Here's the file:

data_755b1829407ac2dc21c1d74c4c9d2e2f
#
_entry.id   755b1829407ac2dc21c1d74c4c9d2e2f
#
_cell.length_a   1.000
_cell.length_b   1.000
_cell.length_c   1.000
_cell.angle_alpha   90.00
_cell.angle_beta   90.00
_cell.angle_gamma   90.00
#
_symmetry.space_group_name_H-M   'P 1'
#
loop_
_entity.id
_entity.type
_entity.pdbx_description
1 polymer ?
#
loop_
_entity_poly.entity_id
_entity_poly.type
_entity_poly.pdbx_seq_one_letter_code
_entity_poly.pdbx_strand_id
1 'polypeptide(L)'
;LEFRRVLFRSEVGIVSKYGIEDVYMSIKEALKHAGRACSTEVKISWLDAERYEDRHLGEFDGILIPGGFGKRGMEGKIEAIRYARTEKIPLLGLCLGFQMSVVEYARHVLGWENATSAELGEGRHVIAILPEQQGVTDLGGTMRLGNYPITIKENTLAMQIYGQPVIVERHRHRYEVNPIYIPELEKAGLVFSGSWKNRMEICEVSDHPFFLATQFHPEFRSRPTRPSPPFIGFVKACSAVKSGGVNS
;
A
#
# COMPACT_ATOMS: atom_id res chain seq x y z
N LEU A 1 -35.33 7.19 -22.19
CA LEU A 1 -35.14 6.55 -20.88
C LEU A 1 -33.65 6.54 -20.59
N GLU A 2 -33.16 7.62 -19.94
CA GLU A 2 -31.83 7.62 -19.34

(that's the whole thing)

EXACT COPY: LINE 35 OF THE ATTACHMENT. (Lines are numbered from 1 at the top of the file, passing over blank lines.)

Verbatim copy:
CA GLU A 2 -31.83 7.62 -19.34